Brexit: What got David Cameron in the Agreement with the EU?

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David Cameron has reached an agreement for the reforms that Britain demanded

The claims of the British Prime Minister and the terms of the agreement …

The 28 EU leaders were granted on Friday a compromise “renewing the pact” the UK with Europe . An agreement that Prime Minister David Cameron considers sufficient to recommend the maintenance of his country in the European Union at the next referendum.

But what does it contain? The main points summarizing the David Cameron claims as presented in a letter dated November 2015 European Council President Donald Tusk, and he got into a series of compromises often turned into an ambiguous diplomatic language.



Restrictions on social assistance to migrants

Under the immense pressure of his fellow members of his  Conservative Party against the rising immigration, David Cameron wanted a four-year moratorium on EU citizens in UK applicants for aid and housing. He also wanted to prevent these migrants receiving family allowances for their children that remained abroad.

Faced with opposition from countries of Eastern Europe, Cameron got a safeguard clause on some social benefits for new migrants, thereby limiting the payments on a gradual scale.  A system will also be put in place to index the child benefit to living standards of the country where the children live. This applies to new applicants but can be extended to current beneficiaries from 2020.

System of “red card”

David Cameron to meet those who care about the yoke of Brussels on British institutions, claimed to be able to escape the commitment to an “ever closer Union”, one of the pillars of European construction, so ” legally binding and irreversible. “Specifically, he called for a system of “red card” that would allow a consortium of national parliaments to veto any EU legislation.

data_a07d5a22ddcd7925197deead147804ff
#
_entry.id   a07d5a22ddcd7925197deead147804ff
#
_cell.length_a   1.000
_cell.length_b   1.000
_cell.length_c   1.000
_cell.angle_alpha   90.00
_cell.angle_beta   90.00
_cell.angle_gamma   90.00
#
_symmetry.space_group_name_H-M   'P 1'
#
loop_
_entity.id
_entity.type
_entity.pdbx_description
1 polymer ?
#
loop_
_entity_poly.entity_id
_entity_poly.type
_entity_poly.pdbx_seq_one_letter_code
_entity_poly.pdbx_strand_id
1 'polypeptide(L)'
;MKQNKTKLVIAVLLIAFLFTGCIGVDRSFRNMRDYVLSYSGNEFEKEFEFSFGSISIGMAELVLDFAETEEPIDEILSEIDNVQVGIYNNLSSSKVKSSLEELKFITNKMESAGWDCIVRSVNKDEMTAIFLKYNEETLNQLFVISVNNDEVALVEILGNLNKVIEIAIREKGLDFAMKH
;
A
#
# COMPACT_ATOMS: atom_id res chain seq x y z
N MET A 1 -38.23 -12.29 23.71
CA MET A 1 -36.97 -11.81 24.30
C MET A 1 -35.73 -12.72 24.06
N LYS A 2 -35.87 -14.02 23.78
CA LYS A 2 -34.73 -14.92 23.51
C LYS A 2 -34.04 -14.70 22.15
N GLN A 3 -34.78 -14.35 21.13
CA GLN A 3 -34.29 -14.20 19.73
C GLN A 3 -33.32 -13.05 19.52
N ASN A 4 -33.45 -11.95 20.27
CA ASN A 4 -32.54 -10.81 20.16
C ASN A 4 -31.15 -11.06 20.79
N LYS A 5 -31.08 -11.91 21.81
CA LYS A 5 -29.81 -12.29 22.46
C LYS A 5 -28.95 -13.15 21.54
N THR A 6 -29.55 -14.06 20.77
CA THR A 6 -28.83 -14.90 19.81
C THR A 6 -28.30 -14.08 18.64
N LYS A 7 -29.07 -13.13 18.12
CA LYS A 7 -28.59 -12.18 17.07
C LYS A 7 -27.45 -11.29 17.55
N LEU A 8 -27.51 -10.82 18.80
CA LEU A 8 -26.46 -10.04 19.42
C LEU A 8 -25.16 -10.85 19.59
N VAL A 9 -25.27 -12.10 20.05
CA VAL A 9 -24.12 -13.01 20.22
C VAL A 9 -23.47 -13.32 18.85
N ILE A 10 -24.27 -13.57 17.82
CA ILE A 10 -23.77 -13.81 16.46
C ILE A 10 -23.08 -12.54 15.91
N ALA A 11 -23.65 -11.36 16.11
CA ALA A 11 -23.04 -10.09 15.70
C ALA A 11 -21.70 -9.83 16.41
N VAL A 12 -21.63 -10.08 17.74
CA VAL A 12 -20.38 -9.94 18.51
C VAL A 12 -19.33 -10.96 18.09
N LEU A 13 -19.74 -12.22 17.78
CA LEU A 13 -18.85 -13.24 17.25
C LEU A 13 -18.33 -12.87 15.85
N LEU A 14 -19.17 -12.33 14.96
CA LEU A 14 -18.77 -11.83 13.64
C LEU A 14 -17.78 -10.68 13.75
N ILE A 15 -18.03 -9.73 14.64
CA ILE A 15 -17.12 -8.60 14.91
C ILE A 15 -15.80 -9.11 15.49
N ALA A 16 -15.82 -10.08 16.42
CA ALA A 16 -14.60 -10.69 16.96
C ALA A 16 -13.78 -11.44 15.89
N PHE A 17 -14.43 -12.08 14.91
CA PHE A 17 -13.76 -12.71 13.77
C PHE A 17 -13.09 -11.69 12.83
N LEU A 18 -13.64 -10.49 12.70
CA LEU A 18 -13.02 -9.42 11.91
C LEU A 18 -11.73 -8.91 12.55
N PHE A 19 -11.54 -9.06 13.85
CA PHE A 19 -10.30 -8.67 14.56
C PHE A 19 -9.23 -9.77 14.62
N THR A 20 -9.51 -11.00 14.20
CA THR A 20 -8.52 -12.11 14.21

The leader has secured an exemption for the UK on “ever closer union” which must be enshrined in the Treaties if the opportunity presented itself to their overhaul. The “red card” is present condition of a covenant of 55% of the votes allocated to national parliaments, which makes it difficult in practice. On the principle of subsidiarity, Cameron said he planned to take further action to protect British sovereignty.

Do not pay for the crisis of the euro zone

David Cameron does not want to see the status of the UK hampered by the fact that the country does not use the euro. This is a particularly sensitive area for the country, whose capital is one of the leading financial centres in the world. He asked a series of “legally binding principles” as the recognition that the EU has a number of currencies that are not members of the euro area countries must not be discriminated against and that British taxpayers should not pay for the crisis the euro area.

No veto in London for decision

British Prime Minister claims to have obtained protection for the City against any discrimination of countries using the single currency, saying that the EU recognized “for the first time” she had several currencies. But the vocabulary of the text remains vague: the institutions of the Union “will facilitate the coexistence of different perspectives.” The President of the European Commission Jean-Claude Juncker insisted that the agreement gave no veto in London for decision.

“Enhancing competitiveness”

Fewer administrative burdens, free movement of capital, goods and services: these were the Cameron demand in this area. This part was never really a problem, competitiveness is a priority of the Juncker Commission. The block was awarded to “improve competitiveness” and take “concrete steps” to advance.

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